these Indians."

Boden was not much skilled in sacred lore, and scarce
knew what to make of all this. The idea that the American
Indians were the descendants of the lost tribes of Israel was
entirely new to him; nor did he know anything to boast of,
touching those tribes, even in their palmiest days, and
while in possession of the promised land ; still he had some
confused recollection of that which he had read when a


child what American has not? and was enabled to put a
question or two, in return for the information now received.

" What, do you take the savages of America for Jews ? " he
asked, understanding the general drift of the missionary s

" As sure as you are there, friend bee-hunter, though you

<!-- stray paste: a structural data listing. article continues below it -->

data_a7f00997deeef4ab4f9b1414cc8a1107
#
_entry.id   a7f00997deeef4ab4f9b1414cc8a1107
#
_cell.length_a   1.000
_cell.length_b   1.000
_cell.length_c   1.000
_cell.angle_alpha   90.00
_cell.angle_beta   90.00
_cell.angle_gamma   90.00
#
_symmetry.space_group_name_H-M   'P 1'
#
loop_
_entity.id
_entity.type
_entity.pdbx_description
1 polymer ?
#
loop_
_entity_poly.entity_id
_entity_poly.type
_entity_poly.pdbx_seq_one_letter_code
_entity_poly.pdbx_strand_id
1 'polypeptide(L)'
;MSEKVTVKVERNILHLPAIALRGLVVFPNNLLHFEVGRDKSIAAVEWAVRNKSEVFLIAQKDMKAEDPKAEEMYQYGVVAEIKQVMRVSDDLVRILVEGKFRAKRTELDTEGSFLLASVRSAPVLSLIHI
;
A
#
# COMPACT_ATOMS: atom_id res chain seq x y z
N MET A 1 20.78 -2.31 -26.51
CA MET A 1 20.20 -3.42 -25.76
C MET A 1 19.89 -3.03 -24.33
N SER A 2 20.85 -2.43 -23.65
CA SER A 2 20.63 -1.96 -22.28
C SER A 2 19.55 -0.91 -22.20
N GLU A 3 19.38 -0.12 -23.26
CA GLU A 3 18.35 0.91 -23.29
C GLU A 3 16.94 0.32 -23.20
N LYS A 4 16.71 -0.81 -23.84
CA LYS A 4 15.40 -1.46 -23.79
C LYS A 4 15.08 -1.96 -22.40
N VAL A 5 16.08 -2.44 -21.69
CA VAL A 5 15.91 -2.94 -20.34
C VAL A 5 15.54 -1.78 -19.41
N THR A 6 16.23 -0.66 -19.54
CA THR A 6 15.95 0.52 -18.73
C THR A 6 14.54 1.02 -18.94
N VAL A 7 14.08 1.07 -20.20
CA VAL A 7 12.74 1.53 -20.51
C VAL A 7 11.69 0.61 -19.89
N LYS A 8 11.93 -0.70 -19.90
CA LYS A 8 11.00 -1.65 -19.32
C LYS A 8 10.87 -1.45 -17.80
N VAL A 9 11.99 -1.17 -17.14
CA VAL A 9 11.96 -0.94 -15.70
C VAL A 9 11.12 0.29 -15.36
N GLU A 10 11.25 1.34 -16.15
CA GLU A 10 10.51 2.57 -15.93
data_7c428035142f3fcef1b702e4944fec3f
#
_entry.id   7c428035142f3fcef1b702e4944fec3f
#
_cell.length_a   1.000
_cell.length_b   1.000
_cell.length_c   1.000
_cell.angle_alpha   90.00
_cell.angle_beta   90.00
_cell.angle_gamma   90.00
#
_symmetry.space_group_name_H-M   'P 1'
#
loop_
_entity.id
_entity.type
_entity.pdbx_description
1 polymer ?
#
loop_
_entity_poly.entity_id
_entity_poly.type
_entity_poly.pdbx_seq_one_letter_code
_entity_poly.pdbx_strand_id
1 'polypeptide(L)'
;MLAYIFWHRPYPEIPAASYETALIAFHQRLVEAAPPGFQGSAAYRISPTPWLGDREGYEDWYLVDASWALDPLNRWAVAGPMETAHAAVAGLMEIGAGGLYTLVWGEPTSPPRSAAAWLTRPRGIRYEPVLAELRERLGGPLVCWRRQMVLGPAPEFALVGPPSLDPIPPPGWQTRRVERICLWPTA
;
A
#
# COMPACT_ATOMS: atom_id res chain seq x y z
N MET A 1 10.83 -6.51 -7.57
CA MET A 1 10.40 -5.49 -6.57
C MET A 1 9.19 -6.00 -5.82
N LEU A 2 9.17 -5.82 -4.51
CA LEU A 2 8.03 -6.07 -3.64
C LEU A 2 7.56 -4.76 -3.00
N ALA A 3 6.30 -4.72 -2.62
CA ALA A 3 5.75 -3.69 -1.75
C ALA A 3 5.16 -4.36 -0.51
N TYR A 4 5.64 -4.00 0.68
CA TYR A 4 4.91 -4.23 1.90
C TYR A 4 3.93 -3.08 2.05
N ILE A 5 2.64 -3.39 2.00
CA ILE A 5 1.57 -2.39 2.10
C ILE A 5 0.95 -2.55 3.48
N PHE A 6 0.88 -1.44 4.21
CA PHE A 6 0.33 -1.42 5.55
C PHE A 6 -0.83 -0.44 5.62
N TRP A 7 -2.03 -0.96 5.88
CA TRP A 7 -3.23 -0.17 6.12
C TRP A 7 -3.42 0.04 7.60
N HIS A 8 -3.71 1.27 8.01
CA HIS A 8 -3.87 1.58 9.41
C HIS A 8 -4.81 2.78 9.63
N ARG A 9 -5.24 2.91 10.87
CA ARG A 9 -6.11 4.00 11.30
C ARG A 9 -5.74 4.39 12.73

are not to suppose that I think Peter Onoah of the tribe of
Benjamin. No, I turn to the 2ist verse for the tribe of
Peter Naphthali Naphthalis, the root of his stock.
* Naphthali is a hind, let loose: he giveth goodly words.
Now, what can be plainer than this? A hind let loose is a
deer running at large, and, by a metaphor, that deer in-
[cludes the man that hunts him. Now, Peter has been nay,
is still a renowned hunter, and is intended to be enume
rated among the hinds let loose; * he giveth goodly words/
would set that point at rest, if anything were wanting to put
it beyond controversy, for Onoah is the most eloquent
speaker ear ever listened to! No one, that has ever heard
him speak, can doubt that he is the one who * giveth goodly
words/ "

To what other circumstance the well-intentioned mission
ary would next have alluded, in the course of this demon
stration of a theory that had got to be a favorite with him,